So was there really any significance when Seahawks defensive lineman Jarran Reed tweeted on Wednesday morning that he was going to again wear his old No. 90, which last year he had sold to newcomer Jadeveon Clowney?

The obvious immediate implication from the tweet was that Reed at the least was suspecting that Clowney won’t be back, and if the Seahawks were letting him take his old number back that maybe they’d begun to concede he won’t be back, as well.

Reed, though, later clarified he hadn’t meant to imply anything, saying “ya’ll trying to make news out of a jersey number.”

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And maybe there really was nothing to it at all. So much so, that maybe Reed hasn’t even gotten the official say yet that he can change numbers.

That’s the way Seahawks general manager John Schneider portrayed it Thursday during an appearance on ESPN 710 Seattle, saying he has yet to approve any jersey change.

Asked if everyone was buying into there being a story there, Schneider said: “I think you’re buying into it, because I don’t remember approving that yet, so I don’t know. I don’t know where that came from, but yesterday morning it was definitely, something was going on.”

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And indeed, as we noted in our story Wednesday, Reed’s number remains 91 (the number he switched to so Clowney could wear his preferred 90 a year ago) on the team’s official roster.

(And for what it’s worth, Reed — who last month signed a new two-year deal worth up to $23 million with $14.1 million guaranteed to stay in Seattle — on Thursday also deleted his twitter account, leaving no permanent record behind of the whole episode).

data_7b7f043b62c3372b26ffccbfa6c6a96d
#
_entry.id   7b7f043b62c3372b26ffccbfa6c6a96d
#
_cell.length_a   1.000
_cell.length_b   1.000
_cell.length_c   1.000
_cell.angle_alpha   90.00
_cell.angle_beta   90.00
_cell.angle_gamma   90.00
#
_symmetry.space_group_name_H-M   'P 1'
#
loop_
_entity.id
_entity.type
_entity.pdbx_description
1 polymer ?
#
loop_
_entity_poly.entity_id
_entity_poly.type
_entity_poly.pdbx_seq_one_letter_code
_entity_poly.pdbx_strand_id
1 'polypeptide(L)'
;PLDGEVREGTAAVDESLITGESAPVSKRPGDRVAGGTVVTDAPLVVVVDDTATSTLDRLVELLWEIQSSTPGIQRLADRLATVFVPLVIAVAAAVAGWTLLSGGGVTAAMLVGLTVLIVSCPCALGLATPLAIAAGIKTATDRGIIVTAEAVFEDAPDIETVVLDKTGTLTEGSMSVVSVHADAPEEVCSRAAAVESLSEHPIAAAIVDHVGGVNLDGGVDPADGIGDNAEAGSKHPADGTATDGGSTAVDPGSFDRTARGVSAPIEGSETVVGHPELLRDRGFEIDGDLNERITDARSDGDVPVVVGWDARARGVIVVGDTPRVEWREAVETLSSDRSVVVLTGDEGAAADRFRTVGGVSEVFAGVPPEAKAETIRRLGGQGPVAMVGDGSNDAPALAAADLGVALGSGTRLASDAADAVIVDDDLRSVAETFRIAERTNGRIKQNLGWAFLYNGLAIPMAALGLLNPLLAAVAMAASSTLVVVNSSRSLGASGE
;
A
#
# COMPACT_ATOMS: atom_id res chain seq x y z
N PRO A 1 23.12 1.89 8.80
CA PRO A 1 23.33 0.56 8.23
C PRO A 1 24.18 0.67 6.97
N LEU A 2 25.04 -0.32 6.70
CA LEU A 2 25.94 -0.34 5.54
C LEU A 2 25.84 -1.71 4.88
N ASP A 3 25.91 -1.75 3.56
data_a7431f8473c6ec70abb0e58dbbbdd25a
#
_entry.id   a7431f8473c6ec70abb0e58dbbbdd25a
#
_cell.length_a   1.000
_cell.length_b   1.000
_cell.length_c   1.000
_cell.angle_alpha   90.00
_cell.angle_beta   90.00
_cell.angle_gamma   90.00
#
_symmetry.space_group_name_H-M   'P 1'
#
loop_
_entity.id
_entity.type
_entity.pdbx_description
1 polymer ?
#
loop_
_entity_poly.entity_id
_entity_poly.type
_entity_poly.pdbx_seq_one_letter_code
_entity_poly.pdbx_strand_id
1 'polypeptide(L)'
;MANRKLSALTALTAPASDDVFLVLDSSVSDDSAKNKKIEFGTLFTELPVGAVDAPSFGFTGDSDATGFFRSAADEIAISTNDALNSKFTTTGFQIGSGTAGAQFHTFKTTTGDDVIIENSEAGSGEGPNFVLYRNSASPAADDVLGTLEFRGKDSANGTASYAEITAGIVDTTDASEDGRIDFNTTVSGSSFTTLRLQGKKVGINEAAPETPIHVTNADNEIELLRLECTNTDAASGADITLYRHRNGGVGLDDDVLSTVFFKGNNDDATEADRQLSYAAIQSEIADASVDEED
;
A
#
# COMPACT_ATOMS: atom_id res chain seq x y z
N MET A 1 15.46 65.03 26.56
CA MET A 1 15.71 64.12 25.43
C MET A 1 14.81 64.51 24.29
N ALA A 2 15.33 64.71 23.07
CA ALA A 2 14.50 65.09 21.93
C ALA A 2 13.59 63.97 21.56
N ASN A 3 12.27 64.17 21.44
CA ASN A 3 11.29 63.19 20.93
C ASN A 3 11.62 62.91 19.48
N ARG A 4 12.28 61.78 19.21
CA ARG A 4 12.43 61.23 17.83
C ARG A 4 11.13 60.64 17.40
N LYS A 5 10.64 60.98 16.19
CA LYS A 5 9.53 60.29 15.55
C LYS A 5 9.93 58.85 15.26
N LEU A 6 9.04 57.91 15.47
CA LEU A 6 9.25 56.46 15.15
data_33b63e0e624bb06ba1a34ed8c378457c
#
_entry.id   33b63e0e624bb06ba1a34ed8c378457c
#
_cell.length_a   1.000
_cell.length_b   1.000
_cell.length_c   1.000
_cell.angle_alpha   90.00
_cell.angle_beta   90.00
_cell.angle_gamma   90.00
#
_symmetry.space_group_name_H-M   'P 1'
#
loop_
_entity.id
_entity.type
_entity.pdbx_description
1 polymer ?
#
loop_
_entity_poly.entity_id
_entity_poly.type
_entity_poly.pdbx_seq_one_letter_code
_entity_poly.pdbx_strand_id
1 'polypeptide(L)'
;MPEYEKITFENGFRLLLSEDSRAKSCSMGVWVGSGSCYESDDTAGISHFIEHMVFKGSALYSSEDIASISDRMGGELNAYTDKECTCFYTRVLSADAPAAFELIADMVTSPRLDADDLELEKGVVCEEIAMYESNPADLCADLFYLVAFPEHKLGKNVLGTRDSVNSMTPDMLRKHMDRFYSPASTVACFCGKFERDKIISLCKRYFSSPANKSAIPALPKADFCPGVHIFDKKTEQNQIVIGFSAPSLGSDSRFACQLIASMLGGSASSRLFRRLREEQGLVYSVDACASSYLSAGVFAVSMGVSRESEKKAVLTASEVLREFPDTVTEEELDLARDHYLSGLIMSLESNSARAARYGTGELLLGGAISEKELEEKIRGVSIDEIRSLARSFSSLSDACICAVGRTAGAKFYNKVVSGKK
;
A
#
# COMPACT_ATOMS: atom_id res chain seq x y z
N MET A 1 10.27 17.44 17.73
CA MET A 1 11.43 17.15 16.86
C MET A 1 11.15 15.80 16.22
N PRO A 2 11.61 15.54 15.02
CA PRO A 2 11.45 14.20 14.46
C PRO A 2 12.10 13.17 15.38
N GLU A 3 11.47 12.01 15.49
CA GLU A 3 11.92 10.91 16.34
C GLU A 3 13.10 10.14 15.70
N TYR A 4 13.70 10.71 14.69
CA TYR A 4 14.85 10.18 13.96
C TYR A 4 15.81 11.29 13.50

Either way, the jersey number change — whether it happens or not — probably is much ado about nothing when it comes to Clowney’s future with Seattle.

Until Clowney signs elsewhere, the door will likely remain open for a return to Seattle. And that’s a door that may have to remain open for a while as some around the league think Clowney might not make a decision until right before training camps begin in July (assuming, of course, they begin at all).

Asked about the defensive end spot during his ESPN 710 Seattle appearance Thursday with hosts Danny O’Neil and Paul Gallant,  Schneider largely reiterated what he’d said in comments to the media at large following Saturday’s draft — that Seattle talked to Clowney for a while but eventually had to begin filling out the position regardless of if he returns.

“Well I think they’ve gone very well,” Schneider said of signing free agents Bruce Irvin and Benson Mayowa and drafting Darrell Taylor of Tennessee and Alton Robinson of Syracuse to add to the defensive end/rush end spot. “Especially in trying to hang in there with Jadeveon as well. We gave that a go several times. He’s just in a position he wasn’t ready to make a decision, and that’s good. That’s fine. But we had to keep going and conducting business and I think being able to get Bruce back and Benson back, those guys, that’s 14 sacks combined I think (in 2019, with the Panthers and Raiders, and it’s actually 15.5). And then going into the draft and being able to acquire Alton and Darrell was huge for us. We were just really excited. Those guys were players that we had identified that we really wanted at a specific spot that we wanted to acquire.”